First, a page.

Friday, May 6, 2011


Recently I've been taken with the notion of "we"-intentionality. I'm not sure if it's the greatest solution just yet, but it's a cool concept that helps explain at least one thing -- why people say "we" when they address an audience.

First, intentionality. Intentionality is that feature of our minds that "refers", or has aboutness. To explain this: Suppose your imagine a picture of your car. The "aboutness", or that which refers your thought to your car is the intentionality of that thought. This would be an example of "I"-intentionality -- you're talking about yourself and yourself only in thinking about your car. "We"-intentionality would be something like "We believe that vegetables are good for you". The "we" would mean that you and others that you are a part of believe. That which allows you all to believe together is "we"-intentionality. It's a little weird to think in these terms, at first, because we're used to thinking of thoughts as "private". But think about a close friend or lover you've had. Usually people can tell if something is wrong with them, or predict what they're going to say next if the friends know each other enough. I know that I've had this experience. I would say that this is an instance of "we"-intentionality: It's actually not too uncommon to know what peers in an organization, or even other people within a given community that only passingly know each other think and feel. Surely we can be mistaken, and corrected, but we can also be correct, so I'd say that this is at least a proof of concept of "we"-intentionality.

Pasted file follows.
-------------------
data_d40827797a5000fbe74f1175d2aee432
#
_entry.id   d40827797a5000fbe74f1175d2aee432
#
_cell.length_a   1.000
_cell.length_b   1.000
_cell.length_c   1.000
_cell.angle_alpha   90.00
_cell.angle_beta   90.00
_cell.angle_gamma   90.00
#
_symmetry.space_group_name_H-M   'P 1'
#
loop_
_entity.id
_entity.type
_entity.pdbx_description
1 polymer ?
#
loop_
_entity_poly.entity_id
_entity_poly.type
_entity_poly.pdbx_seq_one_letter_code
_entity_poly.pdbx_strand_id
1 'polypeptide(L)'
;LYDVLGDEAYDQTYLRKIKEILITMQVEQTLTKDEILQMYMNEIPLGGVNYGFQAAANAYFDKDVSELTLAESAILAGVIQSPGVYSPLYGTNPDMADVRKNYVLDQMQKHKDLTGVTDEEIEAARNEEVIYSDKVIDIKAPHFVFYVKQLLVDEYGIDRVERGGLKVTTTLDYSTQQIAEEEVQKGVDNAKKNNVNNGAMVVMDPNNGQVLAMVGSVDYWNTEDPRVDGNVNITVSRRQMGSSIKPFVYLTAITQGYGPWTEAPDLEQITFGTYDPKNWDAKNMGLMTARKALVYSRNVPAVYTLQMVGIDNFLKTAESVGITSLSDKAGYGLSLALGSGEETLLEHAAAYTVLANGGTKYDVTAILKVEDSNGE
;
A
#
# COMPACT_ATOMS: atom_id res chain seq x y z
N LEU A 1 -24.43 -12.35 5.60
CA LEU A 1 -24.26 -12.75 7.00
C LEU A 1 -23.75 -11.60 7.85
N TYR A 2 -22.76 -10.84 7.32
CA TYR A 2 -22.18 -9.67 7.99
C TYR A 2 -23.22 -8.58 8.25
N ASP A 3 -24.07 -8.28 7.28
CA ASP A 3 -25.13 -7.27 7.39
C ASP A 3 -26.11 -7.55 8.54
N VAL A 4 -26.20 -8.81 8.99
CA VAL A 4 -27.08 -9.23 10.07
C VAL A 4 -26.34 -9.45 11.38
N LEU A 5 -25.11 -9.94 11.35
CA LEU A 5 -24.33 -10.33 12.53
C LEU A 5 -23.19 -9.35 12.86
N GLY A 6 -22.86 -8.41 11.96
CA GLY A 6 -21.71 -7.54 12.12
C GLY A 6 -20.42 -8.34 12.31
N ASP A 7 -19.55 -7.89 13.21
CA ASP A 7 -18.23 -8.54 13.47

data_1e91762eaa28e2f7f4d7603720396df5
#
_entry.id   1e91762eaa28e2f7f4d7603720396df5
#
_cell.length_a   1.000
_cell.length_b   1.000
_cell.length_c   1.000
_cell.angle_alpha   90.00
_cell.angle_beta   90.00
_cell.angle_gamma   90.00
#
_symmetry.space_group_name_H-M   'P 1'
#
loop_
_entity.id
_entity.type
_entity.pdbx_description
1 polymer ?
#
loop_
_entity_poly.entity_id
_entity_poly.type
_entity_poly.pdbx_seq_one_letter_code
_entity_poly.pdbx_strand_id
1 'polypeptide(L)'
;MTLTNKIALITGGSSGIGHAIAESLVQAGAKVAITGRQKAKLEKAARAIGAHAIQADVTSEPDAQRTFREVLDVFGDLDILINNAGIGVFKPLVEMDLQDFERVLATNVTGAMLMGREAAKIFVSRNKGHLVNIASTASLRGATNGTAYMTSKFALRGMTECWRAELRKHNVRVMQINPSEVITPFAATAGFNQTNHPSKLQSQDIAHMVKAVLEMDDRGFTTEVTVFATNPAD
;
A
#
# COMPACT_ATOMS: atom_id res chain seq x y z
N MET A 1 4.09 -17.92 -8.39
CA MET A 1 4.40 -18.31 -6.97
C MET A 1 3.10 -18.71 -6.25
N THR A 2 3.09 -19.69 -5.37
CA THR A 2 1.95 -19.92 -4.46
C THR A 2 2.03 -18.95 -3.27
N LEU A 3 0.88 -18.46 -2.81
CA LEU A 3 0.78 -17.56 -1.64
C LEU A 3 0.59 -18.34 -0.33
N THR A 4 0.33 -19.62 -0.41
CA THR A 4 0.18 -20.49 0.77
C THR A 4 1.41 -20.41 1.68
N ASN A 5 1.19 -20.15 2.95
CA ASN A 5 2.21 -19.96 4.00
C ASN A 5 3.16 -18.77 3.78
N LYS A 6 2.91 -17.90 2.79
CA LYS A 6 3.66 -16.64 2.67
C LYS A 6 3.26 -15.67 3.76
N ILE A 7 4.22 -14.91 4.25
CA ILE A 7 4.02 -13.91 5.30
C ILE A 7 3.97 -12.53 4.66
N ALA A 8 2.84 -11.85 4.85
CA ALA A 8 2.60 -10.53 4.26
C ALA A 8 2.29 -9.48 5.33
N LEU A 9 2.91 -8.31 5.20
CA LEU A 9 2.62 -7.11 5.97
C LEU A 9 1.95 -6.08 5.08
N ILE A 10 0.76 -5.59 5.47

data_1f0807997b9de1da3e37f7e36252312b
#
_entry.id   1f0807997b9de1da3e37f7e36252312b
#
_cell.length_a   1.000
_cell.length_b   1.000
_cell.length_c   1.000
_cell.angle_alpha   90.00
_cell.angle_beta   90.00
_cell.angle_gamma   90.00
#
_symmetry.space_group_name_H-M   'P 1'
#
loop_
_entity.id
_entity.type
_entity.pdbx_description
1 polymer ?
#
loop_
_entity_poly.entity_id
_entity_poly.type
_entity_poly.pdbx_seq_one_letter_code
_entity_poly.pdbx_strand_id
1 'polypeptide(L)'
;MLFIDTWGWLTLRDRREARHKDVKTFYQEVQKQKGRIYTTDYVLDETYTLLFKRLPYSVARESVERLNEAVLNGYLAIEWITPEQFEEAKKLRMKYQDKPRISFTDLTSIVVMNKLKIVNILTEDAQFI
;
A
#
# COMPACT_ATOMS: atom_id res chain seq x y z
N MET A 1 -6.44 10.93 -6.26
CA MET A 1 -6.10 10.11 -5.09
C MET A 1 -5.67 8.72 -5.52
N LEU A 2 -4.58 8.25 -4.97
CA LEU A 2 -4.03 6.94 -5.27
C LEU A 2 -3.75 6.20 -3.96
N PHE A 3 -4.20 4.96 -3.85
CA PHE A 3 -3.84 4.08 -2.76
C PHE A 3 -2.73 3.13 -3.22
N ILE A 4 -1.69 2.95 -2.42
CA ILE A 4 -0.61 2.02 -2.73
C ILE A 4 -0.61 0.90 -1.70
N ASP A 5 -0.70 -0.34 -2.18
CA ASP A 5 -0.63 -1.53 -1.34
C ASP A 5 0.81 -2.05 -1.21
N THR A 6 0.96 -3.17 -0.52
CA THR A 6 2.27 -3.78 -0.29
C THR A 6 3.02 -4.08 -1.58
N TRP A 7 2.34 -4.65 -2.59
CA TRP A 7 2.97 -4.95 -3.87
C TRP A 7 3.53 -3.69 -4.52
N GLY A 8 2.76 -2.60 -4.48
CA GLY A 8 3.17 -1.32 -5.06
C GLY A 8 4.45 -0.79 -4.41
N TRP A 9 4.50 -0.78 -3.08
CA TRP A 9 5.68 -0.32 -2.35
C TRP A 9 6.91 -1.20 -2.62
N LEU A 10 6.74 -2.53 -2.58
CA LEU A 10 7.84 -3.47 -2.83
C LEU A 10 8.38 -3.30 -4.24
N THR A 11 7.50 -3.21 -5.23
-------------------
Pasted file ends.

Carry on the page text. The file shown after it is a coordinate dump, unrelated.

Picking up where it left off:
What does this explain? Well, I've noticed that in conversation when sharing beliefs or explaining concepts to a group of people, the pronoun "we" is often used. A person may jeer if they disagree, "Are you two people?" -- but the language can also float by without notice. This would be an instance of correctly inferring that "we"-intentionality applies in that situation. In either instance, however, "we"-intentionality explains a feature of communication: it is an act of agreeing with one another, or checking to see if we agree with each other (feel free to interject, here ;) ). By saying "We think..." it brings attention to the fact that agreement is needed in this instance for an argument to continue, or it checks to see if a group is indeed still in line with one another. No "royal perspective" is no longer necessary to explain why people say "we" when speaking to others -- we have "we"-intentionality.

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